Judith and Her Maidservant with the Head of Holofernes, Artemisia Gentileschi

    Artemisia Gentileschi is a female painter in a male-dominated world. She follows in the painting style of Caravaggio and creates paintings embodying the essential Baroque attributes. Her paintings are often filled with theatricality, tenebrism, and Counter Reformation themes. Judith and Her Maidservant with the Head of Holofernes covers a subject painted by several painters including Caravaggio himself. However, her painting is right after Holofernes’ head has been separated from his body and is being stuffed into a sack by Judith’s maidservant. The subject is a delicate one since the suggestion that Judith offered sex to Holofernes to gain access to his tent to carry out her murderous deed is implied. Even though her heroic act saves her people, the stigma may still exist. Artemisia presents Judith as a strong female heroine taking the battle to the enemy in a dramatic representation. It is a thrilling moment of theater that she paints when Judith pauses after hearing someone outside the tent, and holds her hand over the candle to focus her eyes in the direction of the sound. Very dramatic and brilliantly executed with dramatic lighting and composition.

    Artemisia accused her teacher of raping her. She had the support of her father and proceeded to go through the judicial system of Rome at the time. Although she did not receive the complete guilty charge she sought, the accused was banished from Rome. This speaks volumes to the strength of her character and the power she wielded as a talented painter. Italy, for the most part, highly valued talented painters, sculptors, and architects over the centuries, whereas Spain did not look as highly on painters and artists. Her pursuit of justice in Spain may have been a very different experience.


    Self Portrait as the Allegory of Painting, Gentileschi

    In her self-portrait, Artemisia follows the literature that describes the muse of painting as having disheveled hair, a dress, and necklace. It is a strong statement. Well-executed showing her talents go beyond religious paintings.

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    We see the similarities between the painting styles of Caravaggio and Gentileschi in the two paintings above. Both use compositions that engage the viewers, dramatic lighting, and shallow spaces where forms come out from the picture plane.


    Loves of the Gods, Palazzo Farnese, Rome Annibale Carracci 1597-1601


    Aurora, Casino dell’Aurora Guido Reni 1613

    Reni paints a beautiful fresco in the tradition of Raphael. The color pallet and painted figures with flowing gowns and dresses celebrate the pagan narrative in a timeless sublime work. It is delicately painted with movement, and a wonderful golden glow from the rising sun moving toward the darkened sky that includes the complementary color of violet to the right side of the painting.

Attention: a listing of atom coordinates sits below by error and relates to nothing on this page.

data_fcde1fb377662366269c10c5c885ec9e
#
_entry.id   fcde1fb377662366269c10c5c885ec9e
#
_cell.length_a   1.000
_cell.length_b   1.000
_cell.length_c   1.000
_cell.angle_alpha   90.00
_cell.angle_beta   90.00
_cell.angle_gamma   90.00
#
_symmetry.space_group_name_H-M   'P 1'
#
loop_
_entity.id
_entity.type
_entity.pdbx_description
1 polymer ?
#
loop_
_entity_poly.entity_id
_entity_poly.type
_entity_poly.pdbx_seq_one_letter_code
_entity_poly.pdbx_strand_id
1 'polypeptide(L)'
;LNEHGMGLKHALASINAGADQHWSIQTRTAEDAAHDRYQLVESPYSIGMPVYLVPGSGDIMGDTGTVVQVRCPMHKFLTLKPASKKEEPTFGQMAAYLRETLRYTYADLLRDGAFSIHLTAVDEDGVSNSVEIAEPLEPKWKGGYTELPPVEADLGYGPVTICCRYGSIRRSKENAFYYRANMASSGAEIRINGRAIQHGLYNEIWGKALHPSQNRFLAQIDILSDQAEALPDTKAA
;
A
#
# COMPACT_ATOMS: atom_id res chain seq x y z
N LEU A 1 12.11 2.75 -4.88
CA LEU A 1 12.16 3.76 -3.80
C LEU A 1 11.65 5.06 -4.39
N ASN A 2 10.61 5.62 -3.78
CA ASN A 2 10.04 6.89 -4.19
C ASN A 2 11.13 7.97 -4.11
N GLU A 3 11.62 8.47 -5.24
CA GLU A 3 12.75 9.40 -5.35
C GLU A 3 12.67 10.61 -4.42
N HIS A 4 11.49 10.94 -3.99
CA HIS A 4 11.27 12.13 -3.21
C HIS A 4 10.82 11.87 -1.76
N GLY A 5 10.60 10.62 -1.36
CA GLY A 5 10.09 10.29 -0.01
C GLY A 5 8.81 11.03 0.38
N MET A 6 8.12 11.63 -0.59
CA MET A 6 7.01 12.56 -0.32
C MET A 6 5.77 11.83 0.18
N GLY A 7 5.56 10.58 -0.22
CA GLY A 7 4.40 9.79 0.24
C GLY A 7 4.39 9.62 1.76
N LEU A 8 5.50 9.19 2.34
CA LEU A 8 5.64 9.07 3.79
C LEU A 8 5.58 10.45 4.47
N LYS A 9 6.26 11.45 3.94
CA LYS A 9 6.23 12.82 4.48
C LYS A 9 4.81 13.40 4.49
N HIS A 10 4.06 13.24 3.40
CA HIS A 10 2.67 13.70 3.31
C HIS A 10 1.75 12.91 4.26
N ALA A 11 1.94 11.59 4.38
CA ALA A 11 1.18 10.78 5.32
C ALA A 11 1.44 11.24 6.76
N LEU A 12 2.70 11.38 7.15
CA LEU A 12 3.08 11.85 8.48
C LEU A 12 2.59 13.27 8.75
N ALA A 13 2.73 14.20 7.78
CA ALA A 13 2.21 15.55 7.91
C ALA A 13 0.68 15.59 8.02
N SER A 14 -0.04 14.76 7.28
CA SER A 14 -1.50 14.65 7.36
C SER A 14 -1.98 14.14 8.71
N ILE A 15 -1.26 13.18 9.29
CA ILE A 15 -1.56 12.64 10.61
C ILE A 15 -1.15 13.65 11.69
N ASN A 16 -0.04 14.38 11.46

Triumph in the Name of Jesus, Gesù, Rome Giovanni Battista Gaulli 1672-1679


    Façade of St. Peter’s, Rome Carlo Maderno 1607-1612


    Aerial view of St. Pater’s, Rome, colonnade by Bernini

    Bernini is an artist who creates religious works during the Counter Reformation movement of the Roman Catholic church. His architectural design for the colonnade symbolizes the arms of the church reaching out to the world to come back and be embraced by a caring and loving institution. It is massive in size and scale and guides the faithful to the façade of Saint Peter’s church. Bernini will be instrumental in reviving Rome as the central cultural hub of Europe at this time. He will help re-design the abandoned Roman fountains and see that they are once again functional. He also works on major religious installations with mystical themes supporting the Counter Reformation narrative.


    Baldacchino, St. Pater’s, Rome Bernini 1624-1633

    Bernini works closely with the heads of the Catholic church on many innovative projects in and around Rome. One such project is the Baldacchino, a sculptural four-columned bronze structure designed to create a visual focal point over Saint Peter’s tomb at the crossing of the transepts and nave. It is massive in size and forms a canopy over the tomb. Nearly 100 feet high, the composite structure is a perfect Baroque statement full of imagination, energy, and lavish adornments. Images related to the Pope Urban VIII are included in the design as well.

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    Façade, San Carlo alle Quattro Fontane, Rome Francesco Borromini 1638-1640

    Francesco Borromini created architectural designs that were forward-thinking, complex, at times asymmetrical, and radical. He certainly had his critics since his work was unconventional, but he also had designers from distant lands coming to study his work firsthand. He treats the shapes and surfaces of his designs as if they are elastic and malleable. We can see how he pushed shapes inward creating concave spaces, while also pulling forms out to create a juxtaposed convex form. These dynamic qualities can be seen in the facades and domes. Just look at his treatment of domes. He creatively pulls on two sides of the circular dome to create an elliptical shape with complex textural forms made up of geometric shapes. Using the most efficient geometric shape, the hexagon, as well as octagons and crosses he designs a most unique interior surface for the dome at San Carlo alle Quattro Fontane. Entering through the unique double temple doorway of the façade, the visitor will be surprised to see such a beautiful dome in the building’s interior. Having to design a corner building was a challenge and his solution was too radical for some, and for others was sheer brilliance. Unfortunately, Borromini will commit suicide due to his struggles with unsuccessfully treated mental illness.